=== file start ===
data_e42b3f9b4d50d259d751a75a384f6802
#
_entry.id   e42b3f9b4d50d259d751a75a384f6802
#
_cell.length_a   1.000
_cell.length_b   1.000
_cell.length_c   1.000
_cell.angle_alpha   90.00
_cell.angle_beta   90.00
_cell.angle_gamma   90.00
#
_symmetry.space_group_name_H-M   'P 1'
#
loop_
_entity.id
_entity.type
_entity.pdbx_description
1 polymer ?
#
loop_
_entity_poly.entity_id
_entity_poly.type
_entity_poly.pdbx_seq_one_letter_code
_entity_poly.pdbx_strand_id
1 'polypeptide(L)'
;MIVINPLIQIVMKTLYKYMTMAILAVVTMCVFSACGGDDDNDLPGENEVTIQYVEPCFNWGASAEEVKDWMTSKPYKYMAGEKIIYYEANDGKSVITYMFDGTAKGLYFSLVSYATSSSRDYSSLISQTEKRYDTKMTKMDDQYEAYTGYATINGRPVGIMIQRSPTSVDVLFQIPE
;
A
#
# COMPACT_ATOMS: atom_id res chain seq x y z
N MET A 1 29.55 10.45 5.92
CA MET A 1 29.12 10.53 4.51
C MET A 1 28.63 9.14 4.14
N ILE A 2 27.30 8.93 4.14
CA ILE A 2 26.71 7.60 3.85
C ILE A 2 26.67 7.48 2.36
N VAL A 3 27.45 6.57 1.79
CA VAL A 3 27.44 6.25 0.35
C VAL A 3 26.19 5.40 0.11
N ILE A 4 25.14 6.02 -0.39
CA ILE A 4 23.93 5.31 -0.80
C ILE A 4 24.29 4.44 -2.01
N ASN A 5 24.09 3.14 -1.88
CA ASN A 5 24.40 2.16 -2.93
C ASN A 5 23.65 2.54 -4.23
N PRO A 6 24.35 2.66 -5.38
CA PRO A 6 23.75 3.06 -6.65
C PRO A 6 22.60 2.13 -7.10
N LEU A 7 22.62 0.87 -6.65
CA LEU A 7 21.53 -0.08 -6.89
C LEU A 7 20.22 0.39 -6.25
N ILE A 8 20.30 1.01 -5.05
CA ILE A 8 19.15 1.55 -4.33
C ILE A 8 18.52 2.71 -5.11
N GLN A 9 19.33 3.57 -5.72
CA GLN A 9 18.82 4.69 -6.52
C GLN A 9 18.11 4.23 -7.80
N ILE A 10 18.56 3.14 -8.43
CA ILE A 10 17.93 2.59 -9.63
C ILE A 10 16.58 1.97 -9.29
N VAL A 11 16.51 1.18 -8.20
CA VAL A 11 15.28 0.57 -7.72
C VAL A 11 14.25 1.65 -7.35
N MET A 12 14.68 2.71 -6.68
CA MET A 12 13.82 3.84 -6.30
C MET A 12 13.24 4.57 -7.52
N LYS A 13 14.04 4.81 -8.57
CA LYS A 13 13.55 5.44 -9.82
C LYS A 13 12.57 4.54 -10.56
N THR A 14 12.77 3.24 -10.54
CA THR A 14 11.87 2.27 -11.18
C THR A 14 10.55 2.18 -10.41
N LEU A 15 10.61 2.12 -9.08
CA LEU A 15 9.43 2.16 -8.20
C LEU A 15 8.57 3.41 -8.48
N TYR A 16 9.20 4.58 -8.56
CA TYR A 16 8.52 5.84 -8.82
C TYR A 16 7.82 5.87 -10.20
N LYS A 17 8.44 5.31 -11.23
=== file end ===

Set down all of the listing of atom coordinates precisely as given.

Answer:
data_e42b3f9b4d50d259d751a75a384f6802
#
_entry.id   e42b3f9b4d50d259d751a75a384f6802
#
_cell.length_a   1.000
_cell.length_b   1.000
_cell.length_c   1.000
_cell.angle_alpha   90.00
_cell.angle_beta   90.00
_cell.angle_gamma   90.00
#
_symmetry.space_group_name_H-M   'P 1'
#
loop_
_entity.id
_entity.type
_entity.pdbx_description
1 polymer ?
#
loop_
_entity_poly.entity_id
_entity_poly.type
_entity_poly.pdbx_seq_one_letter_code
_entity_poly.pdbx_strand_id
1 'polypeptide(L)'
;MIVINPLIQIVMKTLYKYMTMAILAVVTMCVFSACGGDDDNDLPGENEVTIQYVEPCFNWGASAEEVKDWMTSKPYKYMAGEKIIYYEANDGKSVITYMFDGTAKGLYFSLVSYATSSSRDYSSLISQTEKRYDTKMTKMDDQYEAYTGYATINGRPVGIMIQRSPTSVDVLFQIPE
;
A
#
# COMPACT_ATOMS: atom_id res chain seq x y z
N MET A 1 29.55 10.45 5.92
CA MET A 1 29.12 10.53 4.51
C MET A 1 28.63 9.14 4.14
N ILE A 2 27.30 8.93 4.14
CA ILE A 2 26.71 7.60 3.85
C ILE A 2 26.67 7.48 2.36
N VAL A 3 27.45 6.57 1.79
CA VAL A 3 27.44 6.25 0.35
C VAL A 3 26.19 5.40 0.11
N ILE A 4 25.14 6.02 -0.39
CA ILE A 4 23.93 5.31 -0.80
C ILE A 4 24.29 4.44 -2.01
N ASN A 5 24.09 3.14 -1.88
CA ASN A 5 24.40 2.16 -2.93
C ASN A 5 23.65 2.54 -4.23
N PRO A 6 24.35 2.66 -5.38
CA PRO A 6 23.75 3.06 -6.65
C PRO A 6 22.60 2.13 -7.10
N LEU A 7 22.62 0.87 -6.65
CA LEU A 7 21.53 -0.08 -6.89
C LEU A 7 20.22 0.39 -6.25
N ILE A 8 20.30 1.01 -5.05
CA ILE A 8 19.15 1.55 -4.33
C ILE A 8 18.52 2.71 -5.11
N GLN A 9 19.33 3.57 -5.72
CA GLN A 9 18.82 4.69 -6.52
C GLN A 9 18.11 4.23 -7.80
N ILE A 10 18.56 3.14 -8.43
CA ILE A 10 17.93 2.59 -9.63
C ILE A 10 16.58 1.97 -9.29
N VAL A 11 16.51 1.18 -8.20
CA VAL A 11 15.28 0.57 -7.72
C VAL A 11 14.25 1.65 -7.35
N MET A 12 14.68 2.71 -6.68
CA MET A 12 13.82 3.84 -6.30
C MET A 12 13.24 4.57 -7.52
N LYS A 13 14.04 4.81 -8.57
CA LYS A 13 13.55 5.44 -9.82
C LYS A 13 12.57 4.54 -10.56
N THR A 14 12.77 3.24 -10.54
CA THR A 14 11.87 2.27 -11.18
C THR A 14 10.55 2.18 -10.41
N LEU A 15 10.61 2.12 -9.08
CA LEU A 15 9.43 2.16 -8.20
C LEU A 15 8.57 3.41 -8.48
N TYR A 16 9.20 4.58 -8.56
CA TYR A 16 8.52 5.84 -8.82
C TYR A 16 7.82 5.87 -10.20
N LYS A 17 8.44 5.31 -11.23